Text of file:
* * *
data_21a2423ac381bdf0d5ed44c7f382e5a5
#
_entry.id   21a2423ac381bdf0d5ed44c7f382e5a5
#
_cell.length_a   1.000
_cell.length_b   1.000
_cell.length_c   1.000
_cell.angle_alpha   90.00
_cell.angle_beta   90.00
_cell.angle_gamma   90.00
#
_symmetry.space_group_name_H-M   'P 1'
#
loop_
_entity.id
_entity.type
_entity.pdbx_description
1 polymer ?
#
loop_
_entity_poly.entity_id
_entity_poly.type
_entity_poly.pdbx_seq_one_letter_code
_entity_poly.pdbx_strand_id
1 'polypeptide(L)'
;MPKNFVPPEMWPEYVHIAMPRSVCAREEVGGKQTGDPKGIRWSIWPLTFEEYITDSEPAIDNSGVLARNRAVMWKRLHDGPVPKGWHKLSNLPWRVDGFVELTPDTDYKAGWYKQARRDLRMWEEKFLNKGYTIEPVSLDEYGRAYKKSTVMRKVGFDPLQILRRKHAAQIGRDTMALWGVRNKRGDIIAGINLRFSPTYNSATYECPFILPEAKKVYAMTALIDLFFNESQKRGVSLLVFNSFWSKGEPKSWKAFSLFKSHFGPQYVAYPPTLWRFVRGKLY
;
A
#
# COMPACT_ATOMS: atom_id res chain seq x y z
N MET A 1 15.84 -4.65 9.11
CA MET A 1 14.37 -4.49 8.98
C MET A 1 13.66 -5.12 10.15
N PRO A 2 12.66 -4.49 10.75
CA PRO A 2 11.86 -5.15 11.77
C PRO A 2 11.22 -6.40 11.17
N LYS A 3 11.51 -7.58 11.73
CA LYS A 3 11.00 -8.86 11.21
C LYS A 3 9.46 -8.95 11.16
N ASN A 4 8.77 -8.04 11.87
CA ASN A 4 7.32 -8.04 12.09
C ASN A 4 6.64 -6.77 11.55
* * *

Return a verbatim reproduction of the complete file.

data_21a2423ac381bdf0d5ed44c7f382e5a5
#
_entry.id   21a2423ac381bdf0d5ed44c7f382e5a5
#
_cell.length_a   1.000
_cell.length_b   1.000
_cell.length_c   1.000
_cell.angle_alpha   90.00
_cell.angle_beta   90.00
_cell.angle_gamma   90.00
#
_symmetry.space_group_name_H-M   'P 1'
#
loop_
_entity.id
_entity.type
_entity.pdbx_description
1 polymer ?
#
loop_
_entity_poly.entity_id
_entity_poly.type
_entity_poly.pdbx_seq_one_letter_code
_entity_poly.pdbx_strand_id
1 'polypeptide(L)'
;MPKNFVPPEMWPEYVHIAMPRSVCAREEVGGKQTGDPKGIRWSIWPLTFEEYITDSEPAIDNSGVLARNRAVMWKRLHDGPVPKGWHKLSNLPWRVDGFVELTPDTDYKAGWYKQARRDLRMWEEKFLNKGYTIEPVSLDEYGRAYKKSTVMRKVGFDPLQILRRKHAAQIGRDTMALWGVRNKRGDIIAGINLRFSPTYNSATYECPFILPEAKKVYAMTALIDLFFNESQKRGVSLLVFNSFWSKGEPKSWKAFSLFKSHFGPQYVAYPPTLWRFVRGKLY
;
A
#
# COMPACT_ATOMS: atom_id res chain seq x y z
N MET A 1 15.84 -4.65 9.11
CA MET A 1 14.37 -4.49 8.98
C MET A 1 13.66 -5.12 10.15
N PRO A 2 12.66 -4.49 10.75
CA PRO A 2 11.86 -5.15 11.77
C PRO A 2 11.22 -6.40 11.17
N LYS A 3 11.51 -7.58 11.73
CA LYS A 3 11.00 -8.86 11.21
C LYS A 3 9.46 -8.95 11.16
N ASN A 4 8.77 -8.04 11.87
CA ASN A 4 7.32 -8.04 12.09
C ASN A 4 6.64 -6.77 11.55